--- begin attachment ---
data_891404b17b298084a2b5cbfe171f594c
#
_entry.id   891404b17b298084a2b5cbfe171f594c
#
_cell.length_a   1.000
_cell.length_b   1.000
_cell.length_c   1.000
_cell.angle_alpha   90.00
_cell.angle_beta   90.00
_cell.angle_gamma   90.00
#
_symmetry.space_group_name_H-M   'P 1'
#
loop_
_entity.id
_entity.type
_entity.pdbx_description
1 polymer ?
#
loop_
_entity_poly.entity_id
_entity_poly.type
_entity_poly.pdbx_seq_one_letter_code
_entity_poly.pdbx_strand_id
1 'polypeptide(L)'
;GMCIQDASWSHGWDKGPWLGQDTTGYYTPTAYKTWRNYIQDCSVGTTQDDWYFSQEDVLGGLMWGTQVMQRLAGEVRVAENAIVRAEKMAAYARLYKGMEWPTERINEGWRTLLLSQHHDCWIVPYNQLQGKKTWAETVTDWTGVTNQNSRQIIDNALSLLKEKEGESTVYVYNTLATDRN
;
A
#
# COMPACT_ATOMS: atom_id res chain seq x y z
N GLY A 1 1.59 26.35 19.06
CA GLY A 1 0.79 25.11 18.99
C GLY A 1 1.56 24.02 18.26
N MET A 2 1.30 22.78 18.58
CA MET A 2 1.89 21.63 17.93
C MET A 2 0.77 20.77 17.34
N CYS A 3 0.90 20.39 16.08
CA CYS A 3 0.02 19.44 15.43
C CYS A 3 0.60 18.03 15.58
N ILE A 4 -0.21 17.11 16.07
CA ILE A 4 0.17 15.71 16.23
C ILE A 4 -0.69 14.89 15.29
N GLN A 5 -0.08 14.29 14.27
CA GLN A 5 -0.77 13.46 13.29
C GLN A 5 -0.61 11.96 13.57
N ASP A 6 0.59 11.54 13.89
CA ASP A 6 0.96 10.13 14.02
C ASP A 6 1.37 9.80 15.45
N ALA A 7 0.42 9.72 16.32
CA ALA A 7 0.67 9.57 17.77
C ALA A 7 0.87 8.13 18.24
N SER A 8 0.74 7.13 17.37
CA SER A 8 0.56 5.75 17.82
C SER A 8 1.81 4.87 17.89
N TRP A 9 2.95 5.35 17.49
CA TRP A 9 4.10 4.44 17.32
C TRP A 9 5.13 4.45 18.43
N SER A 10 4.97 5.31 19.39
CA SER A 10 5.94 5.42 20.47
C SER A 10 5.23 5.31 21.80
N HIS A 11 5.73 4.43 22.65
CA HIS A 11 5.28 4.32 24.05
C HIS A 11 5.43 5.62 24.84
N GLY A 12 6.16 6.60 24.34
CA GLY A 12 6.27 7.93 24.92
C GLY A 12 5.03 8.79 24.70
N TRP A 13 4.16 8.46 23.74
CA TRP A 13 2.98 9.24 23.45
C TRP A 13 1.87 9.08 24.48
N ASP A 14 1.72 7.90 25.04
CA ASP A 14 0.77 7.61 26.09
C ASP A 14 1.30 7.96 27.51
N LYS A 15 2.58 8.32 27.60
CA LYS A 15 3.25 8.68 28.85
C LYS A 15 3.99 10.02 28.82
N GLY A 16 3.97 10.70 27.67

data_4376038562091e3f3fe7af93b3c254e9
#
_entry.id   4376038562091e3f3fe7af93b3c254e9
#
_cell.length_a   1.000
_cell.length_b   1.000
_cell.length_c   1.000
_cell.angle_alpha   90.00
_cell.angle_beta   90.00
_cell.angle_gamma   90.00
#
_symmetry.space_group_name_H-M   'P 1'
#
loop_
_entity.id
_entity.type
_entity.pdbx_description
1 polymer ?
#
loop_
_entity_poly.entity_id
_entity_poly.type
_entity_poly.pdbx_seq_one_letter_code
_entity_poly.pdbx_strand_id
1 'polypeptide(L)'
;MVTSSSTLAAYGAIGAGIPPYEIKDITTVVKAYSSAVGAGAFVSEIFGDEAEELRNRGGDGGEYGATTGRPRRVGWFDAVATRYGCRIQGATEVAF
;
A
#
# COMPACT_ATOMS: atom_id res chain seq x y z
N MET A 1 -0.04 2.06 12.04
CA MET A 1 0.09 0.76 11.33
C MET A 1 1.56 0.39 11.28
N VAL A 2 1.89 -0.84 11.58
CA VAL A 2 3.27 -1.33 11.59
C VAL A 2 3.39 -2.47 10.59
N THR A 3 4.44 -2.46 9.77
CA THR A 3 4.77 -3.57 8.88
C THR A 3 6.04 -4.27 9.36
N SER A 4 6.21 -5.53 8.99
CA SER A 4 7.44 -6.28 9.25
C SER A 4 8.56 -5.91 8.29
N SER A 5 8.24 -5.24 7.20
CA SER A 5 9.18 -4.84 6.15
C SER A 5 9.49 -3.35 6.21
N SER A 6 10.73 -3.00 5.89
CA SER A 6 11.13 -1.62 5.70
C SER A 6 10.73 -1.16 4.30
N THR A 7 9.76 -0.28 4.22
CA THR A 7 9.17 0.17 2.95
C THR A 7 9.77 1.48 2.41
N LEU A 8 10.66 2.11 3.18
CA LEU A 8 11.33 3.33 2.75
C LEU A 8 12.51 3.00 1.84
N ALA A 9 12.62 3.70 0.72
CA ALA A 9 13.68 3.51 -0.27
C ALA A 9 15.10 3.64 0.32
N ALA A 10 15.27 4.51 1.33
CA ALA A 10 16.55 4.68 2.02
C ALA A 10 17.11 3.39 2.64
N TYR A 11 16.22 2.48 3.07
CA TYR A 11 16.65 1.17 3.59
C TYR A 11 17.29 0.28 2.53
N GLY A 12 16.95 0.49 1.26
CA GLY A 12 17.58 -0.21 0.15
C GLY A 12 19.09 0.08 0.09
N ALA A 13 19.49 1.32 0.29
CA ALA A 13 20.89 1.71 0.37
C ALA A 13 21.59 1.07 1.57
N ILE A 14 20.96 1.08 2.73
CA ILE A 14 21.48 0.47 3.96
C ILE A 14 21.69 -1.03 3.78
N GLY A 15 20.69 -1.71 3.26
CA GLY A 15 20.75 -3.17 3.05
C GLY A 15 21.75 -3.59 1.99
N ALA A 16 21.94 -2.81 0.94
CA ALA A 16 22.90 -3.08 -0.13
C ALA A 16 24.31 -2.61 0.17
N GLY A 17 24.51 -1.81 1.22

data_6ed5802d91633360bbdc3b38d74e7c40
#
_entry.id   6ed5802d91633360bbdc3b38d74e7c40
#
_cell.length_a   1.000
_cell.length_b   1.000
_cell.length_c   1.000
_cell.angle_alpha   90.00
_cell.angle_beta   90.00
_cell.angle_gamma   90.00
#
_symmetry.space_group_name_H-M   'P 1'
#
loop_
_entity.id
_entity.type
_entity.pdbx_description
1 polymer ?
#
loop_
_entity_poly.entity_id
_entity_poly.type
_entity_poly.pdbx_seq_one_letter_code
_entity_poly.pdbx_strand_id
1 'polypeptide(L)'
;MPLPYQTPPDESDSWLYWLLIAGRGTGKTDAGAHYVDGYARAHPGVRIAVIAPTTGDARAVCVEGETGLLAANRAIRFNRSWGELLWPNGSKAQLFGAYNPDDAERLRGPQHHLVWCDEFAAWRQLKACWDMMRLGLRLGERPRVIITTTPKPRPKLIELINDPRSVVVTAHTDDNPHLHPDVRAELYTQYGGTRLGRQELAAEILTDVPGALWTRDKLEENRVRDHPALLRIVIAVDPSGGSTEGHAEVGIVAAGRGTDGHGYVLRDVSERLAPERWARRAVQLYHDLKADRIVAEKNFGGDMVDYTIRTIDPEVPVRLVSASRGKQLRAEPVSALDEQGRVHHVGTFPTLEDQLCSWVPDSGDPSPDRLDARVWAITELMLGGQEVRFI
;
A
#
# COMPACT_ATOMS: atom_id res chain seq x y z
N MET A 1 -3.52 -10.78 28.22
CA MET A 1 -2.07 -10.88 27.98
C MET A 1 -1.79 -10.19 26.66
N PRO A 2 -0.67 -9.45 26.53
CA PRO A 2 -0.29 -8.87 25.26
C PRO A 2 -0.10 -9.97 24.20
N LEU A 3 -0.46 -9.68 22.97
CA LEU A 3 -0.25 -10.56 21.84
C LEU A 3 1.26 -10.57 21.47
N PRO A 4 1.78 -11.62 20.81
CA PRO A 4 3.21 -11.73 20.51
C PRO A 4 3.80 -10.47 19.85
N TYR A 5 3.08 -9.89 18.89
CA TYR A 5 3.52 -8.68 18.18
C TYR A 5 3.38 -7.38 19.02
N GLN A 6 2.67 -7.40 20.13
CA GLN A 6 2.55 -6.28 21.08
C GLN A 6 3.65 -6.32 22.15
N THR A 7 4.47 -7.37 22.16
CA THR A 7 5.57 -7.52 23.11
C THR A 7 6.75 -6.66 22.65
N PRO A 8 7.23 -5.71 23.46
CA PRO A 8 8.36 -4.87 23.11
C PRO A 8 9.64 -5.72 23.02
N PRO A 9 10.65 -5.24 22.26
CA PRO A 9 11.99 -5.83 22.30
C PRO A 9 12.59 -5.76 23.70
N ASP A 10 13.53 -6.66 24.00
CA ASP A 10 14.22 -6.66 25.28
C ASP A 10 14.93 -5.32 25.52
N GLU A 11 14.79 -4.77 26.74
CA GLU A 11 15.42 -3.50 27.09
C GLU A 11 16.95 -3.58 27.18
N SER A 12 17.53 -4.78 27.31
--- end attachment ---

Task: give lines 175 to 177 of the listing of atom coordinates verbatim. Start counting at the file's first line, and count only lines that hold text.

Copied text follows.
loop_
_entity_poly.entity_id
_entity_poly.type